April 2, 2018 § 1 Comment
It’s axiomatic that the chancellor’s conclusions have to be supported by findings of fact.
A recent iteration of that rule is in Gipson v. Jackson, a COA case decided February 13, 2018, in which the court reversed and remanded a case for failure of the judge to make findings supporting an upward modification of child support in excess of the statutory child-support guidelines. Judge Westbrook wrote for the court:
¶9. Gipson argues that the chancellor failed to make specific findings on the record, as required for a modification of child support; yet there was a $200 increase. [Fn 3]
[Fn 3] Jackson asserts that the core issue of the case is whether the chancellor has the authority to increase child-support payments for a noncustodial parent without providing any factual support for his decision or consulting the Mississippi Child Support Guidelines. Jackson further asserts that this issue is an issue of first impression. However, this Court and the Mississippi Supreme Court have addressed child-support modifications involving a noncustodial parent and specific on-the-record findings of fact. See Dailey v. McBeath, 151 So. 3d 1038, 1044 (¶16) (Miss. Ct. App. 2014); Klein v. McIntyre, 966 So. 2d 1252, 1258 (¶20) (Miss. Ct. App. 2007); Wallace v. Bond, 745 So. 2d 844, 847 (¶11) (Miss. 1999).
¶10. This Court has held that “the chancellor must apply the guidelines to make the determination that their application would be unjust.” Evans v. Evans, 75 So. 3d 1083, 1091 (¶31) (Miss. Ct. App. 2011) (citation omitted). But there are exceptions to the guidelines regarding the modification of child support in Mississippi Code Annotated section 43-19-103 (Rev. 2015). This section provides:
The rebuttable presumption as to the justness or appropriateness of an award or modification of a child[-]support award in this state, based upon the guidelines established by [Mississippi Code Annotated section] 43-19-101 [(Rev. 2015)], may be overcome by a judicial or administrative body awarding or modifying the child[-]support award by making a written finding or specific finding on the record that the application of the guidelines would be unjust or inappropriate in a particular case as determined according to the following criteria:
(a) Extraordinary medical, psychological, educational or dental expenses.
(b) Independent income of the child.
(c) The payment of both child support and spousal support to the obligee.
(d) Seasonal variations in one or both parents’ incomes or expenses.
(e) The age of the child, taking into account the greater needs of older children.
(f) Special needs that have traditionally been met within the family budget even though the fulfilling of those needs will cause the support to exceed the proposed guidelines.
(g) The particular shared parental arrangement, such as where the noncustodial parent spends a great deal of time with the children thereby reducing the financial expenditures incurred by the custodial parent, or the refusal of the noncustodial parent to become involved in the activities of the child, or giving due consideration to the custodial parent’s homemaking services.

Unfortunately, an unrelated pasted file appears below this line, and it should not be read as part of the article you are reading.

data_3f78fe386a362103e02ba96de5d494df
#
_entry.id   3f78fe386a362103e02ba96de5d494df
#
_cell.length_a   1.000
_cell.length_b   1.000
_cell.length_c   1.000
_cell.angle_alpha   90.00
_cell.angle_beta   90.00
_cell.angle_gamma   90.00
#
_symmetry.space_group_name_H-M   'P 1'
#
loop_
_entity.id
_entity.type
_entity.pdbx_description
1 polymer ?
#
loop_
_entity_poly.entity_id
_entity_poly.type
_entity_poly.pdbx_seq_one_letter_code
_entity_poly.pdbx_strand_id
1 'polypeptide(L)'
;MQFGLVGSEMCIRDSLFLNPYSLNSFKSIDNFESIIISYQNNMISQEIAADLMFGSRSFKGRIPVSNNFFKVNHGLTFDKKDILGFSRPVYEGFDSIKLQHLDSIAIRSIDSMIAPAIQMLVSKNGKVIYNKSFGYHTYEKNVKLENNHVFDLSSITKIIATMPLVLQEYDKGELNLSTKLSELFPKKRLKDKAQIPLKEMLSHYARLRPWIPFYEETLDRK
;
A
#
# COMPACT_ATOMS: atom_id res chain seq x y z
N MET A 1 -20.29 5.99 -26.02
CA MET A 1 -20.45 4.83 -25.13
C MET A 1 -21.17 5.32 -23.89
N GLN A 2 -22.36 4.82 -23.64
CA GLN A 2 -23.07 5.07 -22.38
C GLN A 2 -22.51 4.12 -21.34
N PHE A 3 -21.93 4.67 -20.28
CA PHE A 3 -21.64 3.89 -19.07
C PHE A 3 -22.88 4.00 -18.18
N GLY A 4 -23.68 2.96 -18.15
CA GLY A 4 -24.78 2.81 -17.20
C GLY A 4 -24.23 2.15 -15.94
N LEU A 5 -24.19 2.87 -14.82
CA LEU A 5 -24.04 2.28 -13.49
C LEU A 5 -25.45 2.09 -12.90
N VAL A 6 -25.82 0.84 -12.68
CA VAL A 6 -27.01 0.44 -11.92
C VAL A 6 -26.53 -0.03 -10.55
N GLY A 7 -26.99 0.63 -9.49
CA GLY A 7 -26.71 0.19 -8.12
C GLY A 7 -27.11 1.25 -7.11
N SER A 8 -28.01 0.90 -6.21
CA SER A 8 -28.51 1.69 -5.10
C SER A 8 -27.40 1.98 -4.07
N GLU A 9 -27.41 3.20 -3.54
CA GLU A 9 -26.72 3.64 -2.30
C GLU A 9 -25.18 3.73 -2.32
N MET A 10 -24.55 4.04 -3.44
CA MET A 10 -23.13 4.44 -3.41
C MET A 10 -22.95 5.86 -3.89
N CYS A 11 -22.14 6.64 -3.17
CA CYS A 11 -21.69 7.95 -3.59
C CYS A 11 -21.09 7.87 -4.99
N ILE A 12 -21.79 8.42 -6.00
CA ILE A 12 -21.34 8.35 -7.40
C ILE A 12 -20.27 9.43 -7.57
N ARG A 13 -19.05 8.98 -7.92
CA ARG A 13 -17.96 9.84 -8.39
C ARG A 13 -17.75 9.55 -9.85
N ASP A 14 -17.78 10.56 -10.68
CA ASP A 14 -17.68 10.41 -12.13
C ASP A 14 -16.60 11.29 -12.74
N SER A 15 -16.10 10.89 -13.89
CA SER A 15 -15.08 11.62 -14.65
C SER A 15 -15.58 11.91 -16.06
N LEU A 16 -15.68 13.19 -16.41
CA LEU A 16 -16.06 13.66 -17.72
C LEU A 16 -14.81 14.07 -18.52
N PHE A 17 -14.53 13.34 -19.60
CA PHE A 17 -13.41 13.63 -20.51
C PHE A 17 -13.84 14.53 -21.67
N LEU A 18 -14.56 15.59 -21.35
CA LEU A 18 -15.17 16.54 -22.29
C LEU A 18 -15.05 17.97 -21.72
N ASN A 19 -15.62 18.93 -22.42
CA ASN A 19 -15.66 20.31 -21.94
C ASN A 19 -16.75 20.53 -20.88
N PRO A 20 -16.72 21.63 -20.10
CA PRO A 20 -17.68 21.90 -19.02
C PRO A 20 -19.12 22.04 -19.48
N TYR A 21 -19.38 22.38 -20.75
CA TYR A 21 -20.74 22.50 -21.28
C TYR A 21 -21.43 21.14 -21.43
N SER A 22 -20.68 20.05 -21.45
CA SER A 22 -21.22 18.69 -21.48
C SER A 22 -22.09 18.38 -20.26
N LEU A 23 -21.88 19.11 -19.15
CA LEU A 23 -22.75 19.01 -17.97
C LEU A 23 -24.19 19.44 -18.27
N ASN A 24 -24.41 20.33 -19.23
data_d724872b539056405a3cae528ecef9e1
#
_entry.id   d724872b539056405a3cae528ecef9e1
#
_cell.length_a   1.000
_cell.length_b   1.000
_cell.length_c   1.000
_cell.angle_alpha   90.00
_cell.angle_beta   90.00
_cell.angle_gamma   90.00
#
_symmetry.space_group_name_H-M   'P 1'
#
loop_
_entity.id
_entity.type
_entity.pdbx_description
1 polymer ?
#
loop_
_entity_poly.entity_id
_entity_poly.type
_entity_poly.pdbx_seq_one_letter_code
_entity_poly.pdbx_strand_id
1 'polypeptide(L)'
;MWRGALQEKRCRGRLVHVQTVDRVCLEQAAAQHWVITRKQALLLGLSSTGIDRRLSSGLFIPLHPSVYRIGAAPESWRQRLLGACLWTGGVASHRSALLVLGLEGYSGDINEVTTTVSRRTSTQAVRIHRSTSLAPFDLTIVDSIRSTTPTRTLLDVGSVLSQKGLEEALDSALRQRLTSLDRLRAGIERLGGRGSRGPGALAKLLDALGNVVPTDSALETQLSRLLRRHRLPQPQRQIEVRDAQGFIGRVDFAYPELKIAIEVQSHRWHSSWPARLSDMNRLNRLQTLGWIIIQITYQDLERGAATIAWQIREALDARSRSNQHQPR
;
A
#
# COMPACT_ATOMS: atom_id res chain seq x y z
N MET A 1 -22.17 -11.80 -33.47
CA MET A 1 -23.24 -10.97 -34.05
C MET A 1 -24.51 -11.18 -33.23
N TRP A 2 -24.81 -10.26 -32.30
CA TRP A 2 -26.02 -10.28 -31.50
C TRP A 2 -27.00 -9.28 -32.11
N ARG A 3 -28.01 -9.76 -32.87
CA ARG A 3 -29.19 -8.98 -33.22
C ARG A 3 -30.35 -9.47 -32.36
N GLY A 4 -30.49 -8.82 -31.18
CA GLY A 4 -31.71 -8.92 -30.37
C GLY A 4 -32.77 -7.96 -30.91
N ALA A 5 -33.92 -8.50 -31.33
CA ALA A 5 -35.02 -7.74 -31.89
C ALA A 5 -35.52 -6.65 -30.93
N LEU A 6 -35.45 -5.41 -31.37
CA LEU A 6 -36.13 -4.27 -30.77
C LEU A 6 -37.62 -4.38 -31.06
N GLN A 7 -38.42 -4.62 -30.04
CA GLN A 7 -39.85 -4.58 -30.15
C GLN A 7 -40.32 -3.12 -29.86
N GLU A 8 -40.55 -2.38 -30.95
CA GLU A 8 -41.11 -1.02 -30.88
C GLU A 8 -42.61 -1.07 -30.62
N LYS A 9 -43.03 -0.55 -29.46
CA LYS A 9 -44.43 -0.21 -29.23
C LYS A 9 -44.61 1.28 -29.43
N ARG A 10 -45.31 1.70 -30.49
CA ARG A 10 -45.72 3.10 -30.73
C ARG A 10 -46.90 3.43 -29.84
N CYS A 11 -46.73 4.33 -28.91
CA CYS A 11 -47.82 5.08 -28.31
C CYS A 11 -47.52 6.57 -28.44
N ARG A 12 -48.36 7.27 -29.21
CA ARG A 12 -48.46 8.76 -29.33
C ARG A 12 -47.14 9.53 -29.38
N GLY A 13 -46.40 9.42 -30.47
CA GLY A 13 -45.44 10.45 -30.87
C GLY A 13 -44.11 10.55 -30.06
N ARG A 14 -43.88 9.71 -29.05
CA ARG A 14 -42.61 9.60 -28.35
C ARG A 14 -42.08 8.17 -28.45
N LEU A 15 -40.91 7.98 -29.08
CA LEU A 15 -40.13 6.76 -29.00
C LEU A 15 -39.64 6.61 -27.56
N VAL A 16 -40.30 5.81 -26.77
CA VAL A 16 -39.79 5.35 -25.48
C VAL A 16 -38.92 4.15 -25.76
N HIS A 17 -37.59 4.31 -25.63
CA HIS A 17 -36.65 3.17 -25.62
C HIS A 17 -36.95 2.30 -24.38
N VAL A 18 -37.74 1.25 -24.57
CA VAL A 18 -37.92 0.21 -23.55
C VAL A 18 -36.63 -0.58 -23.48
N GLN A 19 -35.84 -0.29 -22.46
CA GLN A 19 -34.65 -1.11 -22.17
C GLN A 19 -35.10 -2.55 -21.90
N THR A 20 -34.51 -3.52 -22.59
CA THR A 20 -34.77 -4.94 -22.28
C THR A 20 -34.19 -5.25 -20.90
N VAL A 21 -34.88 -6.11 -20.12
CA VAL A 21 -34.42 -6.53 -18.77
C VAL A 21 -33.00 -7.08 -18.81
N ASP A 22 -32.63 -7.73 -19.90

(h) Total available assets of the obligee, obligor and the child.
(i) Payment by the obligee of child-care expenses in order that the obligee may seek or retain employment, or because of the disability of the obligee.
(j) Any other adjustment which is needed to achieve an equitable result which may include, but not be limited to, a reasonable and necessary existing expense or debt.
Miss. Code Ann. § 43-19-103 (emphasis added).
¶11. Jackson presented a Rule 8.05 financial statement to the chancery court, and Gipson testified that he could pay an increase in child support – although the amount of the increase was not discussed. The chancery court discussed the fact that Gipson and his wife traveled frequently and the fact that Gipson had purchased gifts [Fn omitted] for himself and his wife. However, the chancellor made no specific findings as to Gipson’s adjusted gross income and gave no specific reasons for deviating from the guidelines.
¶12. The chancellor stated that while Gipson was not working due to a chronic ankle injury, he could get a part-time job and earn more income. The chancellor also stated the following:
As to the modification of child support, there’s no doubt in this [c]ourt’s mind that this man can work. He is what you call a typical deadbeat. For a man to make only $500.00 a month, and has got all of the toys around his house that he’s got, but they belong to daddy. This [c]ourt wasn’t born yesterday. And he says he likes to fish[.] I do[,] too. It costs me $50.00 to $100.00 every time I go fishing — gasoline, the bait, and everything else. But this man is able to fish, he is able to do carpenter work, he is able to do a lot of other stuff, but he physically cannot hold out to hold a job. This [c]ourt doesn’t believe it. I’m going to set the child support at $350.00 a month, increase it.
¶13. However, we find that the increase in child support was based upon speculative income. In order for there to be a deviation from the guidelines, there must be specific findings of fact on the record. Further, “[w]hen a chancellor makes a ruling without specific findings of fact and a party raises the issue of the amount of child support awarded, this Court will send the issue back to the lower court for the mandatory specific findings of fact as to why the chancellor deviated from the guidelines.” Dailey, 151 So. 3d at 1044 (¶16). As a result, the chancery court’s upward modification of child support is reversed and remanded in order for the chancellor to make specific on-the-record findings that the application of the child-support guidelines would be unjust or inappropriate in this case.
As I have said here before, this do-over could have been avoided: